As for Phil Oreskovic, he played his second career game against the Islanders and is a Brampton Battalion product from the OHL. He is also around 6′4″ but is about 225. This year with the Marlies (Leafs AHL team), the stay-at-home defenseman has nine points in 59 games as well as a team leading +15.

And before you start thinking he is simply the token boxer, consider this…In the OHL he won awards for the best open ice hitter as well as the best defensive defenseman.

My point is, these guys can play hockey and fighting is just a way of showing it.

Are they ever going to come in and put up hall of fame numbers? Absolutely not.

Recently, the NHL has, in the minds of many, begun the process of eliminating fighting from the NHL. They say that they are just making it safer by putting in place rules for all fighters, but someone tell me how punching someone in the face is safe and what legitimate rules can you fail with before you just take the action out.

The greater picture is that without fighting, guys like this are never going to be seen. Are they simply fighters? No. They have to bring to the table what they can with the assets they have, if that means fighting the so be it. Guys like this are not going to be at the tops of their teams prospect list and without showing they can do something more to help a team that few can do, they may be career AHL players.

These two guys are going to be bottom end hockey players on any NHL team they play for. They both know that. The contributions they do make by fighting will leave a positive impression in their coaches minds and give them a chance to show they belong with their skill after they get that chance.

When they fight, people take notice. I guarantee walking into the Air Canada Center, less then half of the people knew Phil Oreskovic. Walking out…20,000 were raving about his play. Simply put, after his fight, people took notice.

Tell me this, for those of you who had the once in a lifetime privilege to witness Aki Berg dawn the blue and white, think about his play. Now imagine if, with his size he fought maybe 12-15 times a year. I guarantee we would all be saying that he was a stellar defensive defenseman.

Point is, his defensive game was very good. Pat Quinn played him in all situations and because his offensive skill wasn’t there, the average fan would never notice him or notice his good side—if he fought, we would all have known.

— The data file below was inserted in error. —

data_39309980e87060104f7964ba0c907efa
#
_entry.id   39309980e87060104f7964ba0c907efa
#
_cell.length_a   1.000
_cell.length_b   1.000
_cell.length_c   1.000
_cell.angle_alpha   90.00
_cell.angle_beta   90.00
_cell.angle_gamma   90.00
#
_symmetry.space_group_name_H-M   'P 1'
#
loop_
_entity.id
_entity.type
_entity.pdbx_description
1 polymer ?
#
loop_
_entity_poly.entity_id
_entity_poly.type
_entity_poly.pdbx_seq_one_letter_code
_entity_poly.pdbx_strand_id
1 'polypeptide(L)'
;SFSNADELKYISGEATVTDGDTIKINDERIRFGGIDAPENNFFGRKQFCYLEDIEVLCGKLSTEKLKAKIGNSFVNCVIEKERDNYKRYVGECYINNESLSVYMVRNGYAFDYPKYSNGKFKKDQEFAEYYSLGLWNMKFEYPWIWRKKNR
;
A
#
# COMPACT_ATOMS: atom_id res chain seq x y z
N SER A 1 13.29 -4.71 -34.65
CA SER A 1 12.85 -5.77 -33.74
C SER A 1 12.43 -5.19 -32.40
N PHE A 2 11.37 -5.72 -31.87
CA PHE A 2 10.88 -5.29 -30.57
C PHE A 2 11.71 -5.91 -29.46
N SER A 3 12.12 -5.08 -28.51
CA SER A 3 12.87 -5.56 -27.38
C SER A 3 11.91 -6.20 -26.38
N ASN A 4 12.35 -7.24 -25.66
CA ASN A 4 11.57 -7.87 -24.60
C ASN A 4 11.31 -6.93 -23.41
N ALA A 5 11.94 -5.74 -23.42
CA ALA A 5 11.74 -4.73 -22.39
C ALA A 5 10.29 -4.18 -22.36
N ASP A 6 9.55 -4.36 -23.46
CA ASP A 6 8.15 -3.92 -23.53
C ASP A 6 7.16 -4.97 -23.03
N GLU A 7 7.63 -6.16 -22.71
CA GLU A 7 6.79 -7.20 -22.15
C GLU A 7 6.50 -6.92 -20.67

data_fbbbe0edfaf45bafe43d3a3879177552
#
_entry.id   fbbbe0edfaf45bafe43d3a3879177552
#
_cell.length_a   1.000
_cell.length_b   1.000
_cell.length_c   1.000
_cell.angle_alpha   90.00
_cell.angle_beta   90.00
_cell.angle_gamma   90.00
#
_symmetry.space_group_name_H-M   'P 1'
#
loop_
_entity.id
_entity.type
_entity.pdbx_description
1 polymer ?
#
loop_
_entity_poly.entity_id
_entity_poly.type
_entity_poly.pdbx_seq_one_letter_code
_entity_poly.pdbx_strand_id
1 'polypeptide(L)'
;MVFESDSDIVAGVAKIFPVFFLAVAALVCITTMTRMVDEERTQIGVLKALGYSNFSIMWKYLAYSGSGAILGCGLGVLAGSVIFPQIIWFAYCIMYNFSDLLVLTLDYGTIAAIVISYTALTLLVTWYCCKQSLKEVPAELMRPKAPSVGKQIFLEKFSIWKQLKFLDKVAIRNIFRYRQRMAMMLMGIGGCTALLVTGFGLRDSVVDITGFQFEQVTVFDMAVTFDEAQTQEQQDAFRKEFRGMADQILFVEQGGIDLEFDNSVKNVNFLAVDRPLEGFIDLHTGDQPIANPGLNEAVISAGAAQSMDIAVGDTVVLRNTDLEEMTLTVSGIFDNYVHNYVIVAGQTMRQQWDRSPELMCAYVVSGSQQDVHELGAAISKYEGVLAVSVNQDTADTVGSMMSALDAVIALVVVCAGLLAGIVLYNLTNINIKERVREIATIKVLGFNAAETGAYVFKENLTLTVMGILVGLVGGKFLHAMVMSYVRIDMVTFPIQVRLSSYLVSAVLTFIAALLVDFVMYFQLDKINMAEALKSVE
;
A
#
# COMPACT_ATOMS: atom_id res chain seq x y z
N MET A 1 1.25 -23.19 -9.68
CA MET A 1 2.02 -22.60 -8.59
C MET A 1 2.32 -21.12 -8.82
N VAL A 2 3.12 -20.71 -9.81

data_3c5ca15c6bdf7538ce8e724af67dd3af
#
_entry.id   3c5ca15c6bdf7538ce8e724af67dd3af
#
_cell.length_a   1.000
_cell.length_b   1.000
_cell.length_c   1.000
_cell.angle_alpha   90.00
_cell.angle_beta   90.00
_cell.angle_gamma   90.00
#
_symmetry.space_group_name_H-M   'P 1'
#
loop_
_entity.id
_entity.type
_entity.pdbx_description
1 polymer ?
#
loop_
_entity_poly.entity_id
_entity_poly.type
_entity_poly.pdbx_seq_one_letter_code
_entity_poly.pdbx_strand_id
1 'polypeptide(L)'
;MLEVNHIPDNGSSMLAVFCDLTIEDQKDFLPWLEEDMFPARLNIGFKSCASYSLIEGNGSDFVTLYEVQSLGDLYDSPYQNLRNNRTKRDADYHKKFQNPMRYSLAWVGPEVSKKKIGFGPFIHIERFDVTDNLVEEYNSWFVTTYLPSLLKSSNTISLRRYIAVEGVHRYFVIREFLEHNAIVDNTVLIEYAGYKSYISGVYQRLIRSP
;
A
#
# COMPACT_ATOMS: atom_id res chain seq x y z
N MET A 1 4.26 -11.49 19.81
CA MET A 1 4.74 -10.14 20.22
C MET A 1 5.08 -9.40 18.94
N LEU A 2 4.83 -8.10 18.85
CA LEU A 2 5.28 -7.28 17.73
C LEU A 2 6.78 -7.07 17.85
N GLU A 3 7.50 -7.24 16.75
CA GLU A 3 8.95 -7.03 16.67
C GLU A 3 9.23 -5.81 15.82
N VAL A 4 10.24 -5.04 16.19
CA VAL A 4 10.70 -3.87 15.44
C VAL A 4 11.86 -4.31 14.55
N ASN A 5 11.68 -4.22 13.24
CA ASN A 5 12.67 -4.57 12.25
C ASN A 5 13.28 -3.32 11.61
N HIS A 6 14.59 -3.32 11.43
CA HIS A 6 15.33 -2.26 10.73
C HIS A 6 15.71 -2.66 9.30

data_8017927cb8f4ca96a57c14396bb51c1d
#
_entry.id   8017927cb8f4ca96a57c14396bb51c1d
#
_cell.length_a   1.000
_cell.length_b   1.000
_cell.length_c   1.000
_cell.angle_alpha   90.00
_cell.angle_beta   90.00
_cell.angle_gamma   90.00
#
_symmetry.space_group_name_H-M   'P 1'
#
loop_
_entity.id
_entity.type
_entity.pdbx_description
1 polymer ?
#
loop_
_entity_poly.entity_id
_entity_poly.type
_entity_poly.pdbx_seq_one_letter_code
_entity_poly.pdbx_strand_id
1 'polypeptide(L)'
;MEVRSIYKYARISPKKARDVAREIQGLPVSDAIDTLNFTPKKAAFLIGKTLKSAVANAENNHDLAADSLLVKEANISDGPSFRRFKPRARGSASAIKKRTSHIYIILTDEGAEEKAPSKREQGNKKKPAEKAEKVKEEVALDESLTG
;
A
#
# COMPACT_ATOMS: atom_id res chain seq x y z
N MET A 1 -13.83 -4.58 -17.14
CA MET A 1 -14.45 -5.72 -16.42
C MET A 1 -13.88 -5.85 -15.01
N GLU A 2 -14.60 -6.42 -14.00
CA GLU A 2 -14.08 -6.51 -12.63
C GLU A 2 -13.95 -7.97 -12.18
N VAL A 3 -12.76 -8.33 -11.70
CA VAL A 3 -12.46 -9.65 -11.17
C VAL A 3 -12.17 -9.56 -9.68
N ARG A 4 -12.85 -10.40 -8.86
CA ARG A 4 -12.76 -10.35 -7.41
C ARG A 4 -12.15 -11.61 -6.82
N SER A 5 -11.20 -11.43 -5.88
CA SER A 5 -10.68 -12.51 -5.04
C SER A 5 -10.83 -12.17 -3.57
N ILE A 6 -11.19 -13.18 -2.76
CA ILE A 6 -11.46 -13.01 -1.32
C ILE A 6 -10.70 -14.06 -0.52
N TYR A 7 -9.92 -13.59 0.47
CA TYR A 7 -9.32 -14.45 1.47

As well, the effect that it has on the game and his teammates is also huge. When he was on the ice, Martin Gerber is not going to be touched or harassed because no body knows what he will do to them.

No 180-pound featherweight is going to take a run at Ian White because Phil Oreskovic just might dismantle their face and multiple other body parts..

On the other side of things, having a guy like Jackman will make rookies like John Bailey, Kyle Okposo among others on the young Islanders squad feel a lot safer.

It will give them more room to play without feeling like they will be run and if they are, whoever runs them will have to pay the price and be accountable to Tim Jackman.

In the NHL there are guys like Derek Boogard and Georges Laraque who, if fighting was not in the NHL—neither would they be.

But there are also guys like Phil Oreskovic and Tim Jackman who will make the NHL by fighting and then show the hockey world they can be assets with their hockey skills.

These large, mamoths of human beings who some think of as slow, actually make the game a lot faster due to the fact that the speedsters will be left alone by pests. When a heavyweight is on a team, no middleweight will ever take a shot at any skilled, notable player.

Early this year, Ryan Hollweg took a run at Zach Parise only to have Michael Rupp jump on the ice and bloody up his face. Michael Rupp is 6′5″, 230lbs, Hollweg a mere 5′11″, 200. Think he will do that again?

Fighting governs the game more than a referee does. Fighting brings accountability to the game of hockey and without it we would never see the highlight reel plays and the incredible speed that we see every single night around the NHL.

As well, without fighting—we’d never have Phil or Tim and the hockey skills that they will one day show. But for now, we’ll watch them shake their mits, grab on and watch as 20,000 people shoot out of their seats like a goal had been scored.

Days after the game had been played, when friends ask how the game was…I don’t tell them about Ponikarovsky’s top-shelf goal or Grabovski’s overtime winner, I tell them about Phil and Tim and the excitement that was injected into the game.

In all honesty, the game was pretty boring until they dropped ‘em. After they did, it looked like they were battling for one and two in the league rather than John Tavares.

Neely, Out.